Energy Security Bill falls short on energy efficiency

Heat decarbonisation prioritised, but nothing new on energy efficiency

Gas hydrogen pipe at Keele University

Industry bodies have welcomed new heat decarbonisation legislation in the Energy Security Bill, but have expressed dismay that it contains no fresh steps on energy efficiency. 

The government says the measures announced in the bill last month are designed to deliver a ‘secure, homegrown’ energy system that reduces emissions and is more affordable. 

For the first time, heat networks will be regulated by energy watchdog Ofgem.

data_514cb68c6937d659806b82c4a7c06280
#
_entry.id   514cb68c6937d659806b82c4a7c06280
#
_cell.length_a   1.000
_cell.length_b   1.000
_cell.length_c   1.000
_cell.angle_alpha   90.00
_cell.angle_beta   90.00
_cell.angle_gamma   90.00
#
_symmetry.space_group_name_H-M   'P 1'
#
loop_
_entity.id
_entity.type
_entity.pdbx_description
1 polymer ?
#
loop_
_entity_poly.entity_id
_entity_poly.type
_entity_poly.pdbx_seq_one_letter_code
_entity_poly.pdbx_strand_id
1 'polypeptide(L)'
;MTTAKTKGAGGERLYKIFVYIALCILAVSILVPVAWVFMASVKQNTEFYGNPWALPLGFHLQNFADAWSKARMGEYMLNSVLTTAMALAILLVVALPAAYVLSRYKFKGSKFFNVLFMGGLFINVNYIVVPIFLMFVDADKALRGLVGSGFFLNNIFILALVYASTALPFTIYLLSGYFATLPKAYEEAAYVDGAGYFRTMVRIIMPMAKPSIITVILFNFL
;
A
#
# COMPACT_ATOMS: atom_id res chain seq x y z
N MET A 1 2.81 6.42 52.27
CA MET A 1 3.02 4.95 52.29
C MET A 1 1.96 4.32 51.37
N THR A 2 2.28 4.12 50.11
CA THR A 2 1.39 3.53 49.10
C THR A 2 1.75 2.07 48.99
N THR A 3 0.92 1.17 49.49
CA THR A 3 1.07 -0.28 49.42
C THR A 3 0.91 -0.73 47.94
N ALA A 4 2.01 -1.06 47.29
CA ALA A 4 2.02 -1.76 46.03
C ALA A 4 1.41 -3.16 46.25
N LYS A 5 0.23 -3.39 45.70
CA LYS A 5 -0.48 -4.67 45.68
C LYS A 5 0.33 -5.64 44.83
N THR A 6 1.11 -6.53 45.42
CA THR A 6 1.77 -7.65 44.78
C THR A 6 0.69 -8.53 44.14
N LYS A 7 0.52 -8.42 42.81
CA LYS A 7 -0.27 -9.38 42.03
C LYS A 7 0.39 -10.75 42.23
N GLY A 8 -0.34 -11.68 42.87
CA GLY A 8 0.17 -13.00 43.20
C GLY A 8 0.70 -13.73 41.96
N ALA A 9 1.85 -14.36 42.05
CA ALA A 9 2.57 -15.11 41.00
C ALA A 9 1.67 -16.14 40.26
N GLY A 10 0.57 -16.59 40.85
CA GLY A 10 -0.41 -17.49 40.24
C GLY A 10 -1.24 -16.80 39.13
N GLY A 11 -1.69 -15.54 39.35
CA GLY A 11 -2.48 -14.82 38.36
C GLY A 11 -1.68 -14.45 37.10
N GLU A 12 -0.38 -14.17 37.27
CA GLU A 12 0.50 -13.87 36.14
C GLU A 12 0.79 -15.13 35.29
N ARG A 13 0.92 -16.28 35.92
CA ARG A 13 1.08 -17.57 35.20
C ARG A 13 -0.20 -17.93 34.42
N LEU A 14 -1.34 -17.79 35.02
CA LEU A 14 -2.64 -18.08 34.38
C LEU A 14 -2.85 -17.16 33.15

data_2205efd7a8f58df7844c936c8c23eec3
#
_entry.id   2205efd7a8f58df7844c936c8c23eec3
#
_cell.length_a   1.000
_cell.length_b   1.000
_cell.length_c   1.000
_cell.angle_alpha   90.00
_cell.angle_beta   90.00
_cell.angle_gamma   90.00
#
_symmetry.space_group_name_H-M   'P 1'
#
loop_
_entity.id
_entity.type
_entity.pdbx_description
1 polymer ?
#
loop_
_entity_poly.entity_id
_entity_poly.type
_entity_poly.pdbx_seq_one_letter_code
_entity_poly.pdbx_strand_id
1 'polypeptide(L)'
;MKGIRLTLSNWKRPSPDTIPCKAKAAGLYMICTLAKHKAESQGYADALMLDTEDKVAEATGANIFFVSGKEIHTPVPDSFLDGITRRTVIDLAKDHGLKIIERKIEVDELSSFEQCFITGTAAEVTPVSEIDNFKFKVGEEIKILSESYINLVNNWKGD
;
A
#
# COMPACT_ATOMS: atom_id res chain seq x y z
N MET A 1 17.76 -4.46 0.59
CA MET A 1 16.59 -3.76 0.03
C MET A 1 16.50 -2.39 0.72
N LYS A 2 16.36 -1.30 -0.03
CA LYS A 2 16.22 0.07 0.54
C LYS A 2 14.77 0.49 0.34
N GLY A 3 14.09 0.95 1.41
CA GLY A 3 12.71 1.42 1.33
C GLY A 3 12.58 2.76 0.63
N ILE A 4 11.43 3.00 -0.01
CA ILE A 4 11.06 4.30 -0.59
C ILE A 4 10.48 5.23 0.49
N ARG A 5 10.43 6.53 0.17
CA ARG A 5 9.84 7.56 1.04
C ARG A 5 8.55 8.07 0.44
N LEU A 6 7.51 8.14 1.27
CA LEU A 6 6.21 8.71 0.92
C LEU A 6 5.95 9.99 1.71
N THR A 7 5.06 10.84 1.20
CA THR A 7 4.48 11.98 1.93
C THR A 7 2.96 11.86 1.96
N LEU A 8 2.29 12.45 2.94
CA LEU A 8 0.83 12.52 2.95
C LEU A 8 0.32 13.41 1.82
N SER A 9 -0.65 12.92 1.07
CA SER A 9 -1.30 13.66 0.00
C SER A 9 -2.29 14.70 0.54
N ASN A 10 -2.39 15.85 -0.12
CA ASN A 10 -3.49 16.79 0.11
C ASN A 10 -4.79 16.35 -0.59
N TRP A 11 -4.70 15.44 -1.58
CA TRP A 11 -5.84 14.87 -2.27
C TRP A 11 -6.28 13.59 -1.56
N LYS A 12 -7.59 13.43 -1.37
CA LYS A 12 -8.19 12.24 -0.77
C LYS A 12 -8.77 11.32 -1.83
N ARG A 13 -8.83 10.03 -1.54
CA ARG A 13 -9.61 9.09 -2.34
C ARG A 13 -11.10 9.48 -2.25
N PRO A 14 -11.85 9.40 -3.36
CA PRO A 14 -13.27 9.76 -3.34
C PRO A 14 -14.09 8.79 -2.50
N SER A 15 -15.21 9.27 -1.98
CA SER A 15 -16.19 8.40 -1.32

The heat pump market received a fillip in the form of a new market standard and trading scheme, which is designed to cut the costs of the electric heating devices. The bill will also enable a large-scale hydrogen heating trial, which will inform upcoming decisions on the role it will play in heat decarbonisation. 

However, the Queen’s Speech contained no new measures to improve energy efficiency. 

Stew Horne, head of policy at Energy Saving Trust, called on the government to include an ‘ambitious timeline’ for introducing Minimum Energy Efficiency Standards across all tenures. 

But welcoming the moves on heat decarbonisation, he said the bill provided the opportunity for a ‘much-needed update to legislation’ to reflect the UK’s ‘significantly strengthened’ commitments to curb emissions over recent years.